UC San Francisco team discovers how Alpha variant hides immune defenses

SAN DIEGO (KGTV) – The fast-spreading Alpha variant now accounts for two-thirds of COVID infections in the United States, and researchers at the University of California at San Francisco have made a discovery that helps explain why.

The variant, known by the scientific name B.1.1.7, has swept the world since it was first detected in the UK late last year.

According to a new study from UCSF, the variant carries a genetic mutation that acts like a viral “smoke grenade”, temporarily hiding the virus from the immune system for several hours.

The mutation allows the Alpha variant to take a step ahead of the body’s defenses, according to molecular biologist Dr. Nevan Krogan, co-author of the study.

“In a very sneaky way, the virus lowers the immune response, allowing the virus to grow further in our cells,” Krogan said. “This is a big reason, in our opinion, why we are getting increased transmissibility and ultimately increased mortality with this Alpha variant.”

The Centers for Disease Control and Prevention estimated Thursday that the Alpha variant was responsible for 66% of COVID infections in the United States from April 11 to 24. This represents a massive increase since December, when the CDC estimated that the variant was only 0.2%. American cases.

While much of the research on Alpha and other variants has focused on mutations in the spike protein, Dr. Krogan and colleagues have focused their efforts on the genes buried inside the shell. viral.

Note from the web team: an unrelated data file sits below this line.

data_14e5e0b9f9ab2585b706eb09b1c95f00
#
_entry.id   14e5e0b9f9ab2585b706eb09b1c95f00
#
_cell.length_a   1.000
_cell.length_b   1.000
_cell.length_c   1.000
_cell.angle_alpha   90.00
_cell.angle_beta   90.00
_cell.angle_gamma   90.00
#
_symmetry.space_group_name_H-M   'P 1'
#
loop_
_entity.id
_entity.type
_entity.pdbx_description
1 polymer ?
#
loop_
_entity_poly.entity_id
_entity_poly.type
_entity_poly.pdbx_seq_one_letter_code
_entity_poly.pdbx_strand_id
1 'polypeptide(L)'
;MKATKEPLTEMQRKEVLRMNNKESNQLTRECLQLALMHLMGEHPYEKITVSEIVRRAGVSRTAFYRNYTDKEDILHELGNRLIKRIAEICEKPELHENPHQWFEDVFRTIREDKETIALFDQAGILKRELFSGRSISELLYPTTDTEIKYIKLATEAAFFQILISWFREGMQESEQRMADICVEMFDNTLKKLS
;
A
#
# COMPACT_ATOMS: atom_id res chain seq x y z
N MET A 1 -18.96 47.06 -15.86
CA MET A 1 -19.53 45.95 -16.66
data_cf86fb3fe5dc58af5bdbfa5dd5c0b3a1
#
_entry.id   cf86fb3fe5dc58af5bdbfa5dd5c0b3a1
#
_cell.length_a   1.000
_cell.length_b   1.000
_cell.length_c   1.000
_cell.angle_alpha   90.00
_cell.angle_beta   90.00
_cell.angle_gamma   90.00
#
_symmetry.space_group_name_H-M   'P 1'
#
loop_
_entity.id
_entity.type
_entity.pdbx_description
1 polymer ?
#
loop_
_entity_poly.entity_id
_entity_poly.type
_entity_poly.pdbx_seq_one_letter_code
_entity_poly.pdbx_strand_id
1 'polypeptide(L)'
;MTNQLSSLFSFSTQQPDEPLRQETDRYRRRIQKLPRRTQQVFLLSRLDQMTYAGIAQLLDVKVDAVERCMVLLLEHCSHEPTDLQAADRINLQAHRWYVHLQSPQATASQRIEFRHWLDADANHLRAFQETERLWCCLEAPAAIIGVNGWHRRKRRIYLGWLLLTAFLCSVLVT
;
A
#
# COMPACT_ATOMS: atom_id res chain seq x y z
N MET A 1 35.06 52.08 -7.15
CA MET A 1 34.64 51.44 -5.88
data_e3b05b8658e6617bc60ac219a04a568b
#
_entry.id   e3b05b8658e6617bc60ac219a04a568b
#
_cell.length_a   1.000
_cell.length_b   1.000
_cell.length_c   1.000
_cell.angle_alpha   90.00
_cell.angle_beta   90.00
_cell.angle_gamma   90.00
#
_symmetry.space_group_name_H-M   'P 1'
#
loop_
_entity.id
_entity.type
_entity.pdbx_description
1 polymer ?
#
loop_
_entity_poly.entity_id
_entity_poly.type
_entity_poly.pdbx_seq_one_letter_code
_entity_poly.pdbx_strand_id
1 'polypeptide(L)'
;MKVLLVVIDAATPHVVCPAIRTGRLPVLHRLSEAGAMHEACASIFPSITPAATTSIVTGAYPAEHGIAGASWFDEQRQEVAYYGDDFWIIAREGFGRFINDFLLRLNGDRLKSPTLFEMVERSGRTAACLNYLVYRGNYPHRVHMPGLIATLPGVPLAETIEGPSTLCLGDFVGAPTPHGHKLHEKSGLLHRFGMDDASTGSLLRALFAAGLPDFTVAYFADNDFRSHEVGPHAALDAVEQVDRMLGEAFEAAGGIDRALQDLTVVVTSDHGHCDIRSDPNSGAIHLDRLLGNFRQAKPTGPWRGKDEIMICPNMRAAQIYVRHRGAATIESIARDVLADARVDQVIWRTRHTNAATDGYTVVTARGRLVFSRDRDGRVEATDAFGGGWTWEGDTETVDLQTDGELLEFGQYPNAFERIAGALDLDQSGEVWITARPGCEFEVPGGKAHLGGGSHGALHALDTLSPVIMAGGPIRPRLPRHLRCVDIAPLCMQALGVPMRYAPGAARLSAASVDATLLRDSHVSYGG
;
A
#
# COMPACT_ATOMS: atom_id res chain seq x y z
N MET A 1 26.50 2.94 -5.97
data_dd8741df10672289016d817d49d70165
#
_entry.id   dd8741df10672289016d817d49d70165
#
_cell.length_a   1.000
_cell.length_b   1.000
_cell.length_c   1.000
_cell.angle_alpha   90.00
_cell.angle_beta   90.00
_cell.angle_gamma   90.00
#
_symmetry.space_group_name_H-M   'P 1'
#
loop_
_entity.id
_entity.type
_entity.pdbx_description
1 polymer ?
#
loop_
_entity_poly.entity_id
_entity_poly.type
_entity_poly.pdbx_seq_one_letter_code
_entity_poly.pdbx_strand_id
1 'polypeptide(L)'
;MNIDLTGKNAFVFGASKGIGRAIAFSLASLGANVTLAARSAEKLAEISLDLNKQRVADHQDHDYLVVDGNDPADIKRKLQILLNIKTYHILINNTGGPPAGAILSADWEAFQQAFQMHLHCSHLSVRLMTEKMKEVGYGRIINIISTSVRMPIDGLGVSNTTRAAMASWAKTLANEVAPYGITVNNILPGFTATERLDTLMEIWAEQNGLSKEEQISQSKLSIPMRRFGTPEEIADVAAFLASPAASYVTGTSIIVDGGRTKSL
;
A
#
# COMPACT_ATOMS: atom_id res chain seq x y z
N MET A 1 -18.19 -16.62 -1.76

They discovered one, known as Orf9b, which produces large amounts of a protein once the virus enters a human cell. These viral proteins effectively obscure the body’s alarm system like a smokescreen, Dr. Krogan said.

Earlier versions of SARS-CoV-2 produced some of this protein, but the Alpha mutation allows it to generate up to 100 times more, the researchers found. This smokescreen effect lasted for about 12 hours in lab tests before cell defenses recovered.

Dr Krogan’s team performed preliminary research on the Beta and Delta variants, first identified in South Africa and India, respectively.

Both show signs of covering up the body’s alarm system, a protein called interferon that activates the immune system. But these variants don’t use the same gene as Alpha.

“There’s a suppressed immune system, so that’s another smoke bomb. What is it? ”Krogan said.

UCSF researchers have started work to identify the mechanism behind these variants, he said.

“The more we understand how the virus mutates to overcome our defense mechanisms and then manipulates us to increase transmissibility, the better off we will be in terms of finding new strategies to fight infection,” he said.

The good news is that our vaccines still work against all of these variants.

A new study from Public Health England has shown that two doses of the Pfizer vaccine were 93% effective against the Alpha variant and 88% against Delta.

But getting both doses is essential. After a single dose, the Pfizer vaccine was only 33% effective.


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